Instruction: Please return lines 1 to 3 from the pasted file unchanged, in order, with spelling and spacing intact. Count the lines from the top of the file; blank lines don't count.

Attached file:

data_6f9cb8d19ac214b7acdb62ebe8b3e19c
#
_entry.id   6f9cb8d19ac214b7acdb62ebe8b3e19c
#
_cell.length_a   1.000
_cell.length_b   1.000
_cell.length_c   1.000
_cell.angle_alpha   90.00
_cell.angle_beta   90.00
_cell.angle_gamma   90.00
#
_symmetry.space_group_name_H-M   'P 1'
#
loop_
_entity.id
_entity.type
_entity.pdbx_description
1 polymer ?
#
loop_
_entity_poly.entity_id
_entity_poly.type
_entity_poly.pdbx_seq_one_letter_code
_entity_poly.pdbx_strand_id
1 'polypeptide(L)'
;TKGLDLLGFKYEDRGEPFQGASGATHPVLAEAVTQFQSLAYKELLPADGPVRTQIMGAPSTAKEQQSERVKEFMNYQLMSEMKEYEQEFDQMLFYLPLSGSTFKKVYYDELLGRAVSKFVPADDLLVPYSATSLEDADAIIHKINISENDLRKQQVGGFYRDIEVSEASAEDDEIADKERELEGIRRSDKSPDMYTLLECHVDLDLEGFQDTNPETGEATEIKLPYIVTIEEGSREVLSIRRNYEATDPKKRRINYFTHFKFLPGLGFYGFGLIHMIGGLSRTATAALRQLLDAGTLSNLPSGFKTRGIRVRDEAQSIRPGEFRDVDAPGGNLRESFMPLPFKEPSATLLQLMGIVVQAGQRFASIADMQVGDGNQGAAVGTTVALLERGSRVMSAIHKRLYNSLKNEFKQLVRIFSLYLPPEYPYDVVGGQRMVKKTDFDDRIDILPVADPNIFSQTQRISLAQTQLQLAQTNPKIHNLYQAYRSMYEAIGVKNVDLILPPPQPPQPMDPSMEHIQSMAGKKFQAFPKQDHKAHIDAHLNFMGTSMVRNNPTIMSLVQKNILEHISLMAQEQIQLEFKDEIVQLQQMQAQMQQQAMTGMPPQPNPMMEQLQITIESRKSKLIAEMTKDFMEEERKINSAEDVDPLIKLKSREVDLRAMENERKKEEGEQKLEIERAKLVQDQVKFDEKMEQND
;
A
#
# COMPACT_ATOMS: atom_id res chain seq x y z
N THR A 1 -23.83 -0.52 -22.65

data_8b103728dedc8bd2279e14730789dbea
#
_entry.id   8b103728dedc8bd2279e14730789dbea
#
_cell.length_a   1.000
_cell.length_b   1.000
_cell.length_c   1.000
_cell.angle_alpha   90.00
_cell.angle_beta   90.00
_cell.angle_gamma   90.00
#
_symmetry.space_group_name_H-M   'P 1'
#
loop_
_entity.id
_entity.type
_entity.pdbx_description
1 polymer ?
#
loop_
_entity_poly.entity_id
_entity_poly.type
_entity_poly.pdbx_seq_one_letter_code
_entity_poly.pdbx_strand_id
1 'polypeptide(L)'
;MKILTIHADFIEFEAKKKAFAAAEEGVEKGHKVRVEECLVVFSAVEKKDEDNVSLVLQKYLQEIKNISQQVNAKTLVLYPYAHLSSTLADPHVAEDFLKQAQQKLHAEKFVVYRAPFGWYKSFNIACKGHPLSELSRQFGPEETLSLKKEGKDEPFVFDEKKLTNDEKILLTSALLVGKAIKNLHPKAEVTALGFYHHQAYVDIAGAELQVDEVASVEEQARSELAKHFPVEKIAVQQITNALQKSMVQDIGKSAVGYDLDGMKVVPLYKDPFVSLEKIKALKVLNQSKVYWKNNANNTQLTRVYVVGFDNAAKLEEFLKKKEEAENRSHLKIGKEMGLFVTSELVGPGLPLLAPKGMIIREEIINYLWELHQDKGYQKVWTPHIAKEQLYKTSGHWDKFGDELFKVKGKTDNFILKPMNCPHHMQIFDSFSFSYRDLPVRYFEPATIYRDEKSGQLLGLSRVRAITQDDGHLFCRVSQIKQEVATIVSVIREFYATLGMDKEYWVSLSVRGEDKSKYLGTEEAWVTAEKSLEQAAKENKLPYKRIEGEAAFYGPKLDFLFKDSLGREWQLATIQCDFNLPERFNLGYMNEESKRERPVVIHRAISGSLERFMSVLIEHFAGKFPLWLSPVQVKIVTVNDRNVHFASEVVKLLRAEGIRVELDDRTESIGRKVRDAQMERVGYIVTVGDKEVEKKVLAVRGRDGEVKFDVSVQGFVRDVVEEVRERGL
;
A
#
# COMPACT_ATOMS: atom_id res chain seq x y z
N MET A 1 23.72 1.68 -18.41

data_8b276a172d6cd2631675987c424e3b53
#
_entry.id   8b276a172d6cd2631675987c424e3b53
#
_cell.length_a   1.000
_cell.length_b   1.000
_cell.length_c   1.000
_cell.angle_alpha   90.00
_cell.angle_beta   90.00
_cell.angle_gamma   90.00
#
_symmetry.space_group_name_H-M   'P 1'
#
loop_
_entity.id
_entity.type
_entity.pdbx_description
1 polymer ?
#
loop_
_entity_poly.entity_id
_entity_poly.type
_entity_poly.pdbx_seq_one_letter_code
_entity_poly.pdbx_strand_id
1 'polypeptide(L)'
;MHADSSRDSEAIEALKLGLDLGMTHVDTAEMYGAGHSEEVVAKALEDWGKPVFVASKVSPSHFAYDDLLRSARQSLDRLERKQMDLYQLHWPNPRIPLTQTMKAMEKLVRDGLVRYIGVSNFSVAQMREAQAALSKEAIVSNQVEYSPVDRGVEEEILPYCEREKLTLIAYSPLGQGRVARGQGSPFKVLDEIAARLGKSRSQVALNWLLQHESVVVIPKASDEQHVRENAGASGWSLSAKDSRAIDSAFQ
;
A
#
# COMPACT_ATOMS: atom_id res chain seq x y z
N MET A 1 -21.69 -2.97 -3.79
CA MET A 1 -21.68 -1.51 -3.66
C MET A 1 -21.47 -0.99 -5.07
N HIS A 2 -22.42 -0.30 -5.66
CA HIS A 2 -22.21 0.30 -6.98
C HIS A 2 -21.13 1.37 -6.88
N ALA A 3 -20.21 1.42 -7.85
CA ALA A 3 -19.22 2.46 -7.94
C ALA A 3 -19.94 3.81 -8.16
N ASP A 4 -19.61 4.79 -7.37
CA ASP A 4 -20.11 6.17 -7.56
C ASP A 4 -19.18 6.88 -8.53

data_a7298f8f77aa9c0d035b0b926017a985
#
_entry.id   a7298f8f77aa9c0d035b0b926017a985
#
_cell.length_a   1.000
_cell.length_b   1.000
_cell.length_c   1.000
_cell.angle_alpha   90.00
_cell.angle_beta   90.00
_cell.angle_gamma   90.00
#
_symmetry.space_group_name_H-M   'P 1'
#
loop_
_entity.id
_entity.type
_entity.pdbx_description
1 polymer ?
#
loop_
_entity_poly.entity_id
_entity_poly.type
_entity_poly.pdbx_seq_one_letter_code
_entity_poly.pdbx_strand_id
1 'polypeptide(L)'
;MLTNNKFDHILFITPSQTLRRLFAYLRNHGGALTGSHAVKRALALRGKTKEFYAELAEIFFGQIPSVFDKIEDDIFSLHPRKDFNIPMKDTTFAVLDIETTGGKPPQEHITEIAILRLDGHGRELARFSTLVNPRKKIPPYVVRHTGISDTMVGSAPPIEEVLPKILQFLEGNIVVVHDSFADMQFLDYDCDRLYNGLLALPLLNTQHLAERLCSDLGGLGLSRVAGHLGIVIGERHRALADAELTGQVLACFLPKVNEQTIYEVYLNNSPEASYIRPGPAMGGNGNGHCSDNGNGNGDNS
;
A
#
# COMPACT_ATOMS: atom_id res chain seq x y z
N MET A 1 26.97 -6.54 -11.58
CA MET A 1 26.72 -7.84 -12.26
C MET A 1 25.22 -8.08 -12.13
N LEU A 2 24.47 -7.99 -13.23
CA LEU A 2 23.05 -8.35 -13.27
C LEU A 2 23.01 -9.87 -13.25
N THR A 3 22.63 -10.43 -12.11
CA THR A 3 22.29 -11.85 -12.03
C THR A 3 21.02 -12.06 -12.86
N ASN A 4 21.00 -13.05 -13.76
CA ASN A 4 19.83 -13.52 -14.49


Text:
data_6f9cb8d19ac214b7acdb62ebe8b3e19c
#
_entry.id   6f9cb8d19ac214b7acdb62ebe8b3e19c